Revelation 21:1-3 (NKJV) Now I saw a new heaven and a new earth, for the first heaven and the first earth had passed away. Also there was no more sea. 2 Then I, John, saw the holy city, New Jerusalem, coming down out of heaven from God, prepared as a bride adorned for her husband. 3 And I heard a loud voice from heaven saying, "BEHOLD, THE TABERNACLE OF GOD IS WITH MEN, AND HE WILL DWELL WITH THEM, and they shall be His people. God Himself will be with them and be their God.
God's goal for the church was that it be like his son. To be like Him is to have His righteousness.
The charismatic gifts of the Spirit were to continue throughout the last days, according to Acts 2:16-20.The last days began at Pentecost and ended in AD 70. The gifts were to continue until the coming of the great and awesome day of the Lord. When the Lord returned, the gifts ended. There is a lot of confusion today about Spiritual gifts; do you know why that is? It's because they were for the last days, and when the last days ended, so did the gifts. This is why so many believers have no clue as to what their gifts are, they don't have one.
Listen carefully to the definition of spiritual gifts: A spiritual gift was a God-given capacity through which the Holy Spirit SUPERNATURALLY ministers to the body. If the gift of teaching was functioning today, wouldn't all teachers be saying the same thing? If it is a supernatural function of the Holy Spirit, would the Holy Spirit be teaching different things?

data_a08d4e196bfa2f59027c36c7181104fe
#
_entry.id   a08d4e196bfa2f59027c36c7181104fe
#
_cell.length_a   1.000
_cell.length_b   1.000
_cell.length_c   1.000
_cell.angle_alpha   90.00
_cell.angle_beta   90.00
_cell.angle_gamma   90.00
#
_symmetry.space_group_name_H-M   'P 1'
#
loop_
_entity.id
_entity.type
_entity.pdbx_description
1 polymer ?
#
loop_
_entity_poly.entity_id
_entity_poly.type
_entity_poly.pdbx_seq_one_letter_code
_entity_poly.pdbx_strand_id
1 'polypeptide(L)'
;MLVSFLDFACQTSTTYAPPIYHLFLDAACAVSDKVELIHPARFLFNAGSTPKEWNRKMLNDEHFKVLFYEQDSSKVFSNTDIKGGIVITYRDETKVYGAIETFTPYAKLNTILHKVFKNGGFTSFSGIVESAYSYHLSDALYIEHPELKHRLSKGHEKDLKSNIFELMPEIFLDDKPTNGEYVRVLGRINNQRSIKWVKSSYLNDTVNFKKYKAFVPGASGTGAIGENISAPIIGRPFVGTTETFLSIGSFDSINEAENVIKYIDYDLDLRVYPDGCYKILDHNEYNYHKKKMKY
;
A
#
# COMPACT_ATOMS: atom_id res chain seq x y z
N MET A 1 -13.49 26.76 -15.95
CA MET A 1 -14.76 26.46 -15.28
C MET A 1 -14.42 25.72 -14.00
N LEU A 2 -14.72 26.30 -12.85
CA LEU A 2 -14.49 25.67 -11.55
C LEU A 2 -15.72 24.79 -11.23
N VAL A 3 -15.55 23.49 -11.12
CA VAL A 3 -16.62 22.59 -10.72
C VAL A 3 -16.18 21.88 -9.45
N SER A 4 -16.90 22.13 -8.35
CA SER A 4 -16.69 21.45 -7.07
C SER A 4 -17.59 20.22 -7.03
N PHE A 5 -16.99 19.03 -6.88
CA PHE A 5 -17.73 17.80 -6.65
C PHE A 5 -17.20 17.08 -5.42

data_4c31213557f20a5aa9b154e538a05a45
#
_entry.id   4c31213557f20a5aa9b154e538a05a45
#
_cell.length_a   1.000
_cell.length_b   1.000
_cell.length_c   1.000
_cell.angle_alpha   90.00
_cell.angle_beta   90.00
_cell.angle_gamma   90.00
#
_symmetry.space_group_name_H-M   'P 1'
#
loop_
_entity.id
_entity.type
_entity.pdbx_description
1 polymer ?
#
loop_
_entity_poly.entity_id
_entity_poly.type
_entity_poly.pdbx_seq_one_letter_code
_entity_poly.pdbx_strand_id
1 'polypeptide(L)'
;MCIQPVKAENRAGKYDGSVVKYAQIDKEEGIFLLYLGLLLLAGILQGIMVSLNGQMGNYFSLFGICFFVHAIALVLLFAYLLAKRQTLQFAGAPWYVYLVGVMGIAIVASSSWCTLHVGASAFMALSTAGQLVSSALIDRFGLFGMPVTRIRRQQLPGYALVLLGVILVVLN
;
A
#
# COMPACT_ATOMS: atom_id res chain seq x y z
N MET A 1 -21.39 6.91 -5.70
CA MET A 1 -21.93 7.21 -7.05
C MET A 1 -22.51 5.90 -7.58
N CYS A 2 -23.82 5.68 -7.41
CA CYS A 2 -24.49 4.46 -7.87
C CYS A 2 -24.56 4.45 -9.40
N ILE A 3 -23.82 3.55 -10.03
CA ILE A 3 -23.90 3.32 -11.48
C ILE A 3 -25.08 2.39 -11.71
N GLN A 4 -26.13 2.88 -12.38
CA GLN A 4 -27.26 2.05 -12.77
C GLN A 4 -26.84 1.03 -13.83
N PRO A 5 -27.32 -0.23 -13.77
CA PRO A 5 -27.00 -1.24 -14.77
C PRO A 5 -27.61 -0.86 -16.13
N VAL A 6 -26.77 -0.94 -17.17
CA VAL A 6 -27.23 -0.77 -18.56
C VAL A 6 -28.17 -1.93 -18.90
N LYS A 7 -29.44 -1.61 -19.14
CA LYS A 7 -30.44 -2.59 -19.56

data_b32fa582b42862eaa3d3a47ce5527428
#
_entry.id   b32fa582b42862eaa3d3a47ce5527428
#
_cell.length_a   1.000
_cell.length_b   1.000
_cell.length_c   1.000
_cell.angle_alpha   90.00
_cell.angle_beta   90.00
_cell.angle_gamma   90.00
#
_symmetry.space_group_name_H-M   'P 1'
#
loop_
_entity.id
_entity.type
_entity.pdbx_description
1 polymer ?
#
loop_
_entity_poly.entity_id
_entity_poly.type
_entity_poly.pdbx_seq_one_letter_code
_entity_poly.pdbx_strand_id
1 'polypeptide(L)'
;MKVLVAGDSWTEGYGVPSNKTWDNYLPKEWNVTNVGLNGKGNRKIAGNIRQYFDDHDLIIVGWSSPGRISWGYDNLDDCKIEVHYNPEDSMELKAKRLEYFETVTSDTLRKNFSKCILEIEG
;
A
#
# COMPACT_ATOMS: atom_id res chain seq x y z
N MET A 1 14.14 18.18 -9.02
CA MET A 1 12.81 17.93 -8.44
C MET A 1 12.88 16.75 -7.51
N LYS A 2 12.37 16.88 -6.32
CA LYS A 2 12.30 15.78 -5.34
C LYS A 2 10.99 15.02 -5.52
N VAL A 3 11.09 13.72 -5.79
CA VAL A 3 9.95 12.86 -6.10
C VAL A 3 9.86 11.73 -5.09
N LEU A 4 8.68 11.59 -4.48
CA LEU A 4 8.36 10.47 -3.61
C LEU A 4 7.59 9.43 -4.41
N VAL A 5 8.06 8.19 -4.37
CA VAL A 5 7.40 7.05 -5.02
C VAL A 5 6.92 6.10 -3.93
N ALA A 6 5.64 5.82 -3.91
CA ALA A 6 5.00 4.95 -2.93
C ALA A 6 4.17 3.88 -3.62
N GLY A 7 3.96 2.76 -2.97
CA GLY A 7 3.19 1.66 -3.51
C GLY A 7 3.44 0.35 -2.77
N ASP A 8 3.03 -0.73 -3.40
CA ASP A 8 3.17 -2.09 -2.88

The talents and abilities that we have come from God and are to be used for His glory. God providentially leads, guides, and uses us for His glory. Spiritual Gifts were for the age of immaturity, they are no longer needed or given.
I have good news for you; you can stop wasting your time trying to figure out what you Spiritual Gift is, and just be busy serving Him with all the talents and abilities He has given you.
Hebrews 2:3-4 is saying that the witnesses have done their part. The historical, moral and spiritual reality of God's great salvation has been displayed.
If we neglect this salvation, if we drift away, we will not escape the chastening hand of God. Pay attention to what you've heard, spend time in God's Word and with God's people.
Have you neglected your great salvation? Are you living your life for the glory of God, walking in holiness and enduring the suffering that life brings? Or are you drifting from the great salvation that God has provided for you? Believers, if we neglect this great salvation, we will not escape chastening.